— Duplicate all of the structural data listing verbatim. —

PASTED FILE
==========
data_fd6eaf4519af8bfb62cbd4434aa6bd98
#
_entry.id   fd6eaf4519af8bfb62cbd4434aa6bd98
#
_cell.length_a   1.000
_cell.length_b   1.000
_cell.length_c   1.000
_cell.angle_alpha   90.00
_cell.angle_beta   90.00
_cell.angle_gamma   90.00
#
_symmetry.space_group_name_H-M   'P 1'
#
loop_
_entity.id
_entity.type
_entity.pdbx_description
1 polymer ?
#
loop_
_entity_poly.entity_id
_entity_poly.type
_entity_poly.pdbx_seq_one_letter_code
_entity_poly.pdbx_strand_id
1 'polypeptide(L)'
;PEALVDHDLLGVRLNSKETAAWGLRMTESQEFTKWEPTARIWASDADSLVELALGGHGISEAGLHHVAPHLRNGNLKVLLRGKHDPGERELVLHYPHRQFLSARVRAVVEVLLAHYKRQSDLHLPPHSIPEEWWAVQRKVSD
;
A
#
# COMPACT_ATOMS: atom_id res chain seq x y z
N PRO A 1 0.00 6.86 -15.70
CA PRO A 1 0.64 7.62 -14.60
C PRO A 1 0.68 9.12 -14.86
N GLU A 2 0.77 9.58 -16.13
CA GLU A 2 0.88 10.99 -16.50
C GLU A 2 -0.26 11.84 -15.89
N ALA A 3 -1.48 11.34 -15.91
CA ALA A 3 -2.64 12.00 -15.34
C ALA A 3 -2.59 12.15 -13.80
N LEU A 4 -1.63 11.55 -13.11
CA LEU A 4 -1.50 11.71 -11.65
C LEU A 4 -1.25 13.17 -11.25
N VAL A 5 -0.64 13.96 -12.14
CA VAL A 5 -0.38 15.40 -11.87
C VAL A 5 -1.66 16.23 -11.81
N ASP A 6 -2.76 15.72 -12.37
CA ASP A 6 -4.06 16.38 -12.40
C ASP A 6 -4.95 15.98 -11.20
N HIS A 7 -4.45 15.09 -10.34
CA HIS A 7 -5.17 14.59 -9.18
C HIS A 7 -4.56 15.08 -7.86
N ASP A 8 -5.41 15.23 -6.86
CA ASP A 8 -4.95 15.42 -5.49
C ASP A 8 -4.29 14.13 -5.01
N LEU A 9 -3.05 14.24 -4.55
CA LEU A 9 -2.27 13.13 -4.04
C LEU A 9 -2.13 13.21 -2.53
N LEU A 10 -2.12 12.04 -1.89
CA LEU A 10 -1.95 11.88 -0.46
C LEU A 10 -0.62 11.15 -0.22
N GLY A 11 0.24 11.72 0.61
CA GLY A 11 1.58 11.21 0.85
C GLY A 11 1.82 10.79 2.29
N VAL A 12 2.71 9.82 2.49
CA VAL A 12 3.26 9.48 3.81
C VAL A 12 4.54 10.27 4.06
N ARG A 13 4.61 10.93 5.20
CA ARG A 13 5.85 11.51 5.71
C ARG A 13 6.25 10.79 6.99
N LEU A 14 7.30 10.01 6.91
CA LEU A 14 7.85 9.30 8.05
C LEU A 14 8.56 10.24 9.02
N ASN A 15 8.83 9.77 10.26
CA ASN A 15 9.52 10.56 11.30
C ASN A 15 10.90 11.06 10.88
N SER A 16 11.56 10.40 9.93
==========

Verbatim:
data_fd6eaf4519af8bfb62cbd4434aa6bd98
#
_entry.id   fd6eaf4519af8bfb62cbd4434aa6bd98
#
_cell.length_a   1.000
_cell.length_b   1.000
_cell.length_c   1.000
_cell.angle_alpha   90.00
_cell.angle_beta   90.00
_cell.angle_gamma   90.00
#
_symmetry.space_group_name_H-M   'P 1'
#
loop_
_entity.id
_entity.type
_entity.pdbx_description
1 polymer ?
#
loop_
_entity_poly.entity_id
_entity_poly.type
_entity_poly.pdbx_seq_one_letter_code
_entity_poly.pdbx_strand_id
1 'polypeptide(L)'
;PEALVDHDLLGVRLNSKETAAWGLRMTESQEFTKWEPTARIWASDADSLVELALGGHGISEAGLHHVAPHLRNGNLKVLLRGKHDPGERELVLHYPHRQFLSARVRAVVEVLLAHYKRQSDLHLPPHSIPEEWWAVQRKVSD
;
A
#
# COMPACT_ATOMS: atom_id res chain seq x y z
N PRO A 1 0.00 6.86 -15.70
CA PRO A 1 0.64 7.62 -14.60
C PRO A 1 0.68 9.12 -14.86
N GLU A 2 0.77 9.58 -16.13
CA GLU A 2 0.88 10.99 -16.50
C GLU A 2 -0.26 11.84 -15.89
N ALA A 3 -1.48 11.34 -15.91
CA ALA A 3 -2.64 12.00 -15.34
C ALA A 3 -2.59 12.15 -13.80
N LEU A 4 -1.63 11.55 -13.11
CA LEU A 4 -1.50 11.71 -11.65
C LEU A 4 -1.25 13.17 -11.25
N VAL A 5 -0.64 13.96 -12.14
CA VAL A 5 -0.38 15.40 -11.87
C VAL A 5 -1.66 16.23 -11.81
N ASP A 6 -2.76 15.72 -12.37
CA ASP A 6 -4.06 16.38 -12.40
C ASP A 6 -4.95 15.98 -11.20
N HIS A 7 -4.45 15.09 -10.34
CA HIS A 7 -5.17 14.59 -9.18
C HIS A 7 -4.56 15.08 -7.86
N ASP A 8 -5.41 15.23 -6.86
CA ASP A 8 -4.95 15.42 -5.49
C ASP A 8 -4.29 14.13 -5.01
N LEU A 9 -3.05 14.24 -4.55
CA LEU A 9 -2.27 13.13 -4.04
C LEU A 9 -2.13 13.21 -2.53
N LEU A 10 -2.12 12.04 -1.89
CA LEU A 10 -1.95 11.88 -0.46
C LEU A 10 -0.62 11.15 -0.22
N GLY A 11 0.24 11.72 0.61
CA GLY A 11 1.58 11.21 0.85
C GLY A 11 1.82 10.79 2.29
N VAL A 12 2.71 9.82 2.49
CA VAL A 12 3.26 9.48 3.81
C VAL A 12 4.54 10.27 4.06
N ARG A 13 4.61 10.93 5.20
CA ARG A 13 5.85 11.51 5.71
C ARG A 13 6.25 10.79 6.99
N LEU A 14 7.30 10.01 6.91
CA LEU A 14 7.85 9.30 8.05
C LEU A 14 8.56 10.24 9.02
N ASN A 15 8.83 9.77 10.26
CA ASN A 15 9.52 10.56 11.30
C ASN A 15 10.90 11.06 10.88
N SER A 16 11.56 10.40 9.93